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How to Build a Relationship, Not Just a Content Promotion Strategy

If you’re going to create and share content with the world, you better be sharing something really important. As Forbes.com contributor Greg Satell convincingly argues, a content marketing strategy is successful when digital marketers act more like publishers and “are not merely seeking an audience, but to share something important with the world.” Make this something more than just timely or relevant (although those are critical components). Stretch for publishing content that’s truly altruistic and important on an earth-shattering level that shows you care about your customers and understand their needs. Doing so builds trust, and therefore strong relationships, with your audience.

So how do you do that? Forget about what you’re selling and focus instead on what information your customer needs to make smart purchase decisions and how she finds and consumes content. Create that content and make it available to your target customers to develop and maintain satisfying relationships.

What does your customer need?

You know your product or service. You’re the expert on your brand. And you probably have persona descriptions for your target customers that drill down to the gritty details—from how often they purchase online to whether they’re cat or dog people. If not, repeat to yourself this one simple tenant from Susan Gunelius, President/CEO of KeySplash Creative, Inc.: “Your product or service is far less important than its ability to fulfill your customers' needs.”

To fulfill your customers’ needs, you must know who your customer is and what she cares about. That information will be your guide to building content she’ll find interesting and useful.

Consider this video from Always (embedded below). It doesn’t focus on what Always sells but what Always customers care about: girls – because Always customers are exclusively female. However, the appeal of the video reaches beyond females. The health and self-esteem of girls, like that of boys, matter to parents of both genders as well as teachers, employers—most everyone. The fact that Always is interested in growing the self-esteem of girls shows the brand cares about its customer, not just about selling products.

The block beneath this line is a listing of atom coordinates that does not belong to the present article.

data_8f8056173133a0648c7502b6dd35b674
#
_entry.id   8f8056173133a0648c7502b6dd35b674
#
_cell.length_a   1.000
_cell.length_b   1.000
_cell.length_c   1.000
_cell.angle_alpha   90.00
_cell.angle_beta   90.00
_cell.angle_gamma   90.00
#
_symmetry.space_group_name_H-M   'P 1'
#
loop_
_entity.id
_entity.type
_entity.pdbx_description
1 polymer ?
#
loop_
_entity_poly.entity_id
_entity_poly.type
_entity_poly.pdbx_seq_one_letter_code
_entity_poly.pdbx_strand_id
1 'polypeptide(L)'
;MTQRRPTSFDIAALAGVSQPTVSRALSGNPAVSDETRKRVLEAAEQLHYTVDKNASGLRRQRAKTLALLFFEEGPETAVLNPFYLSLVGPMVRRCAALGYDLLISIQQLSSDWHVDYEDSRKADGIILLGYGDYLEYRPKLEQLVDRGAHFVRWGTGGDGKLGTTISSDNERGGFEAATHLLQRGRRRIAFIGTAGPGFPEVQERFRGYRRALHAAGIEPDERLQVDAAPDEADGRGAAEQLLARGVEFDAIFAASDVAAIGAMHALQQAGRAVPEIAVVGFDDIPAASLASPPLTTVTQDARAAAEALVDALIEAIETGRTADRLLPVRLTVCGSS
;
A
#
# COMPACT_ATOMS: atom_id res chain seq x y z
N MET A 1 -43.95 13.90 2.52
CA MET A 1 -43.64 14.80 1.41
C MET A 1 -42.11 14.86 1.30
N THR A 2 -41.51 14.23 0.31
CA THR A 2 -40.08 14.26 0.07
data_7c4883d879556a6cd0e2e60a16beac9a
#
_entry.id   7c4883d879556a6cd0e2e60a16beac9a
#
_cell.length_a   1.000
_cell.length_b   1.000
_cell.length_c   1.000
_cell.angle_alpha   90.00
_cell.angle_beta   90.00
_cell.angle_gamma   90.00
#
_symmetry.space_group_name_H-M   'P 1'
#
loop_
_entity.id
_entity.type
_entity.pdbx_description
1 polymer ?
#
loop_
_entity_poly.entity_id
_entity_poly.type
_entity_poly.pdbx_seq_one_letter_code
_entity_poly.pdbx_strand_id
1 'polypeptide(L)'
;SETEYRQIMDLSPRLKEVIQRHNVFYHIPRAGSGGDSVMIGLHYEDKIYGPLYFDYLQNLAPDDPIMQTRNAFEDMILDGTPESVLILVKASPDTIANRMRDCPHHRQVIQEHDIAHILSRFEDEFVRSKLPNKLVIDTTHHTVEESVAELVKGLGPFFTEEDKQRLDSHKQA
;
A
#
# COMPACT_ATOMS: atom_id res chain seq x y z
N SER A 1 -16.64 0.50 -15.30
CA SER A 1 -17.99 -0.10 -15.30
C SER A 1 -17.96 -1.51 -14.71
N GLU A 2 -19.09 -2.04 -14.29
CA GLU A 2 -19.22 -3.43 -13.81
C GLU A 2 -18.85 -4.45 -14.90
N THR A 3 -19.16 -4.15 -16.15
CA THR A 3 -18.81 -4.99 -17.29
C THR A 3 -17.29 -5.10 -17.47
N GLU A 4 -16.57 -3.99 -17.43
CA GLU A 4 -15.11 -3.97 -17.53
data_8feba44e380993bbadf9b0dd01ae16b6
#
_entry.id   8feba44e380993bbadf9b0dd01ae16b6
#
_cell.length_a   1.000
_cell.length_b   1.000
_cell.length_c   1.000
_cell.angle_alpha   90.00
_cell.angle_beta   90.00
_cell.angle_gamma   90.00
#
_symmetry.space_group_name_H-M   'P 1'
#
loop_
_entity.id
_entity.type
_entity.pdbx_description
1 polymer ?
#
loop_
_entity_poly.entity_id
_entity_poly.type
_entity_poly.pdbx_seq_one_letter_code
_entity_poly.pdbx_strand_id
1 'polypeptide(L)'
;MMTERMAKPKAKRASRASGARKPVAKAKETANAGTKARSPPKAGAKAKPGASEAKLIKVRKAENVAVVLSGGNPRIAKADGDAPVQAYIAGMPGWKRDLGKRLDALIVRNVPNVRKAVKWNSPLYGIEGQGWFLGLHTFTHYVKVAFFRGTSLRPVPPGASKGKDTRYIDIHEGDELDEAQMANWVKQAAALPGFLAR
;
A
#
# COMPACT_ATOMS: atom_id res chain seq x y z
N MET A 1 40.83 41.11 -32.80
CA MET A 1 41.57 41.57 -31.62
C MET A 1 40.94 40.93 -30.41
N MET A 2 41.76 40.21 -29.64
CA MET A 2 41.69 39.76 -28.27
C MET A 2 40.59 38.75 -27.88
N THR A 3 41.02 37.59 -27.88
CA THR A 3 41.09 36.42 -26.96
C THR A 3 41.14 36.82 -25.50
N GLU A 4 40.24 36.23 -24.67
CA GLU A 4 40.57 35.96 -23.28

Where and how does your customer consume content?

This point closely aligns with the first. Knowing your customer and what she cares about includes knowing where your customer tends to gather information, how and where she spends time online, and what motivates desired actions (such as subscriptions, downloads and purchases). Is she on YouTube watching videos posted by beauty experts, or is she at Forbes.com reading stock news? Does she share content via Facebook or Google+?

Without answering these questions, you don’t know what format your content should take (white papers vs. videos vs. blog post series) and where that content should live so your customer can easily find it. Alas, the final point.

How do you ensure your customer sees your content?

Relying on your website’s content exclusively and never posting content outside your website is a great combination—for minimizing your reach. This is the opposite of a strong content promotion strategy. Don’t make your content strategy a scavenger hunt. Instead, create a strategy in partnerships with unbiased experts to enhance credibility and thus visibility of your content. After all, 2/3 of consumers agree that endorsements from unbiased experts influence their purchasing decisions. Work with media outlets that your customers already know and trust and engage industry experts to provide insight and tips that your customers can use. This content promotion and distribution cheat sheet is a great place for you to get started.

By truly focusing on your customers’ needs, you can deliver content that facilitates and deepens your relationships with them, creating satisfying and profitable interactions.

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